Noopept vs. Racetams: How Do They Compare?
Noopept is the hot nootropic on the block that’s often compared to the behemoth of nootropics: the racetams.
Both nootropics claim to improve memory, focus, and general clear-headedness.
If you were to read a comparison of other properties, Noopept vs. racetams appear nearly the same, and some suppliers and research papers don’t recognize that Noopept is distinct from the racetams.
The racetams supposedly protect the brain and help to fight Alzheimer’s, and Noopept claims the same.
Both claim to reduce anxiety and galvanize the immune system within the brain. Both are well studied in rats and can be bought over the counter.
How can these nootropics be so similar despite being chemically distinct, and what are the differences between these two nearly identical twins?
I’ve experimented with Noopept and piracetam in my stack, and I must say, they are indeed similar—except for the act of dosing. In my experience, I had fewer side effects and tasted fewer disgusting flavors while supplementing Noopept, but your mileage may vary depending on your brain chemistry and tolerance for bitterness.
Noopept claims to help with memory recall, focus, and to do so with no tolerance buildup, and a low cost.
Noopept has many glowing reviews and is widely tolerated by its users who appreciate its negligible side effect profile and subtle beneficial effects which don’t taper off with repeated use.
Noopept is absorbed rapidly after dosing and sticks around in your body for a couple of hours with a high concentration of its bioactive metabolites.
After the peak metabolite concentration has passed, Noopept follows a standard PK curve and is eliminated over a dozen hours or so.
Taking Noopept upregulates BDNF, which is an essential gene responsible for the speed of axonal growth from neuron to neuron during learning.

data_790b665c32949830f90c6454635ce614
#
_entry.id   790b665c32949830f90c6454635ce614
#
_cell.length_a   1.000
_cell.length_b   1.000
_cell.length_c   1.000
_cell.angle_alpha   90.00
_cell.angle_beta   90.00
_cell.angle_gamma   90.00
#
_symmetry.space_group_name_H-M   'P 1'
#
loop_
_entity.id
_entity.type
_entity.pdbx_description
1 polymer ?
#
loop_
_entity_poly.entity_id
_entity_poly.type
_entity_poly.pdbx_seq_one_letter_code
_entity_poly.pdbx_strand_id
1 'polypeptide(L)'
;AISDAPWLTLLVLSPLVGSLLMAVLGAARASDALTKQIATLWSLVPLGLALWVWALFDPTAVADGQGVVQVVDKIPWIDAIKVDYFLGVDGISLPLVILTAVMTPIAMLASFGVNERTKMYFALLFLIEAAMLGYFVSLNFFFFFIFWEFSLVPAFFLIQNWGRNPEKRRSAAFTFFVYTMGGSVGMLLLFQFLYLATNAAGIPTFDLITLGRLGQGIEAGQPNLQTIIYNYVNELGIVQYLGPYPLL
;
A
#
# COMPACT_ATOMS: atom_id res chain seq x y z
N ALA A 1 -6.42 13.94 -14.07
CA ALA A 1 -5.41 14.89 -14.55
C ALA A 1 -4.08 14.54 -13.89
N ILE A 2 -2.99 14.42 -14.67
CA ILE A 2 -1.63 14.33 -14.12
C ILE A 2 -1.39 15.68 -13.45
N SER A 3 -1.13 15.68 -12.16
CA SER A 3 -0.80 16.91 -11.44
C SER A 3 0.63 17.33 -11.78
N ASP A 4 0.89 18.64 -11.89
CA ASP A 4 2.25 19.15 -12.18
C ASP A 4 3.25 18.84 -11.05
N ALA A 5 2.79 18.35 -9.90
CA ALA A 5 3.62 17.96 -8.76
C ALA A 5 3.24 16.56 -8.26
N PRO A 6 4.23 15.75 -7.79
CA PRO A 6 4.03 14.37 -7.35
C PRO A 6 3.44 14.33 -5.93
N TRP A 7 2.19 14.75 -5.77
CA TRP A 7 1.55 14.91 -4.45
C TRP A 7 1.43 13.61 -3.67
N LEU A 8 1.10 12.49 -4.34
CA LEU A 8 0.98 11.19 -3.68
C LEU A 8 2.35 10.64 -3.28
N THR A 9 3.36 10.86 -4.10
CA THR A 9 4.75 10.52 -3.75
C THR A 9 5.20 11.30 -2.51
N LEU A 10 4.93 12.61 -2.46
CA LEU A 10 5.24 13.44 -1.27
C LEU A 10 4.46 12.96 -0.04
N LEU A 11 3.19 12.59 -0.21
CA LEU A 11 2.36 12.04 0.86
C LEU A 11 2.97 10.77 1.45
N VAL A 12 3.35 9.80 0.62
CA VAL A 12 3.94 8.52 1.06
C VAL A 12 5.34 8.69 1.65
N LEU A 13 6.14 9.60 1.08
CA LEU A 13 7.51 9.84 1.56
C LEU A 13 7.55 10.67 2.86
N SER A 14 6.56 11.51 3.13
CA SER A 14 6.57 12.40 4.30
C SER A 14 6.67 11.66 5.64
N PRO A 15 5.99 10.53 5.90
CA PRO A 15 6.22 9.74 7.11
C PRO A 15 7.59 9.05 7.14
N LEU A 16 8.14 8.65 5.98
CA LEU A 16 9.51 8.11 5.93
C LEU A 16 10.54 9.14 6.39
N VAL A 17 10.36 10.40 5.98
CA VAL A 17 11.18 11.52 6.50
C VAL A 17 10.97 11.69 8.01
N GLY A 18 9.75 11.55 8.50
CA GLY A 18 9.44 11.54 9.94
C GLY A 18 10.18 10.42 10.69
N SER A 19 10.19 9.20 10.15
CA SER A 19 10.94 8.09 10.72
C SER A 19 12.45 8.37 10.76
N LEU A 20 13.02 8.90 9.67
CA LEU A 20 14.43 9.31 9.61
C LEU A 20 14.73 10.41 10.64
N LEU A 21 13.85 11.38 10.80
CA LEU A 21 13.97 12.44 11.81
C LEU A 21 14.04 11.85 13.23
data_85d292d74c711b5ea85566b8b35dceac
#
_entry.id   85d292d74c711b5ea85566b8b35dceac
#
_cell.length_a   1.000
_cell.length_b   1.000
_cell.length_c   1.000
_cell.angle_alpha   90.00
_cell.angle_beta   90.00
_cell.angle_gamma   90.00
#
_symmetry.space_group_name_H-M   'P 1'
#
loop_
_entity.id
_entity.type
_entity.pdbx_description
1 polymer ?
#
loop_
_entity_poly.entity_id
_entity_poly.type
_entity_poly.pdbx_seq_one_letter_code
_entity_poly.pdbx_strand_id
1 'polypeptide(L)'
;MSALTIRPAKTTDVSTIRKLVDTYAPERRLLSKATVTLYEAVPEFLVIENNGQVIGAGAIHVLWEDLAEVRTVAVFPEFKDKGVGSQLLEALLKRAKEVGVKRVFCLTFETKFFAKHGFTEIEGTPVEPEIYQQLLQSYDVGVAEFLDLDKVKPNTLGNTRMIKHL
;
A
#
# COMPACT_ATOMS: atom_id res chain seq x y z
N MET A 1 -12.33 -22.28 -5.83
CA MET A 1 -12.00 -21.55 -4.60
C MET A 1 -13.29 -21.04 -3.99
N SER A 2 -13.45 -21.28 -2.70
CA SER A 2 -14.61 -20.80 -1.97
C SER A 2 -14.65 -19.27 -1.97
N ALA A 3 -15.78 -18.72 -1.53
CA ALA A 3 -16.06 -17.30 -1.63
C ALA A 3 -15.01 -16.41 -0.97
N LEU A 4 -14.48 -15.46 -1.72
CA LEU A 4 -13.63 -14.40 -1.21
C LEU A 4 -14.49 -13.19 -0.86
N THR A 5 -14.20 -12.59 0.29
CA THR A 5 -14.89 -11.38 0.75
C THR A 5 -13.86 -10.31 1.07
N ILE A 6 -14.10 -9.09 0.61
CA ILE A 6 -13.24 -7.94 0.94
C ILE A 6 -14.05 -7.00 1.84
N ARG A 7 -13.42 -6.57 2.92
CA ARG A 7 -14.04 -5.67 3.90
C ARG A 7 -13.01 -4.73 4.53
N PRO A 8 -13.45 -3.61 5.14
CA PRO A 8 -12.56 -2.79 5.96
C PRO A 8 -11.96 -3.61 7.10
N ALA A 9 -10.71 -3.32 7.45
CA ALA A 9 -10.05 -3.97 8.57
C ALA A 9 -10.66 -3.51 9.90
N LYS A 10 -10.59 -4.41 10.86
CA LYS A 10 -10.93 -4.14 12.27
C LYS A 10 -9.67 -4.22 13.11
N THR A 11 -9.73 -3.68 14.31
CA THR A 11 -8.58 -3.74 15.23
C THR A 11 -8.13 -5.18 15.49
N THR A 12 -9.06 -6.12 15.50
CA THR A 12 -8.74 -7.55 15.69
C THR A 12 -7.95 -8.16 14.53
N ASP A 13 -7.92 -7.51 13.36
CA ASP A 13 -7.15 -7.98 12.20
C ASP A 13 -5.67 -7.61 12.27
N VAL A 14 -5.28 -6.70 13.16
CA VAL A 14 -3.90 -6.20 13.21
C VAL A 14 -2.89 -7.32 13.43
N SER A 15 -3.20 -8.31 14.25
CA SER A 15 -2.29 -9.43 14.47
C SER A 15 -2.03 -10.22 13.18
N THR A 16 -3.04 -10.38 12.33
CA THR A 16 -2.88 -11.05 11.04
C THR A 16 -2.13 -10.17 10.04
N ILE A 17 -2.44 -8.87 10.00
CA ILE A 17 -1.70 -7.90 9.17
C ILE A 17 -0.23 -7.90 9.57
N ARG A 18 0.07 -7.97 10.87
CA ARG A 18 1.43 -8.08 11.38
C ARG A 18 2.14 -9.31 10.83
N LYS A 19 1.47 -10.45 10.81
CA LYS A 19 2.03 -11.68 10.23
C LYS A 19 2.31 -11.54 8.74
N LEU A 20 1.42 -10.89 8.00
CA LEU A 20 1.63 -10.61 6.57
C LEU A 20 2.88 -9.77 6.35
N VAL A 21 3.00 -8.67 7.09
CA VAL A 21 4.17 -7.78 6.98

This means that taking Noopept will increase the rate at which you learn and retain information, but will also increase your brain’s consumption of certain building blocks at a faster rate than it would otherwise.
The number one brain chemistry victim of Noopept is choline, which most nootropic users will have on hand. Taking Noopept requires supplementation of choline to get the most out of your brain’s ability to form new connections.
If you don’t supplement choline with your Noopept dose, you may be unlucky enough to end up with a choline deficiency—unpleasant and hard to specifically detect.
The racetams are the gold standard of nootropics and have been for quite some time. Racetams help the most with focus and processing speed, which checks out with my experience.
Racetams are well tolerated, tend to dose in the 1g range, and are in and out of your system within eight hours. Racetams claim to improve your focus, memory, and speed of mental processing.
Racetams tend to be extremely bitter to the taste and promote flatulent indigestion. Aside from the difficulty of orally consuming them in powder format, the racetams are fundamental to most nootropic stacks.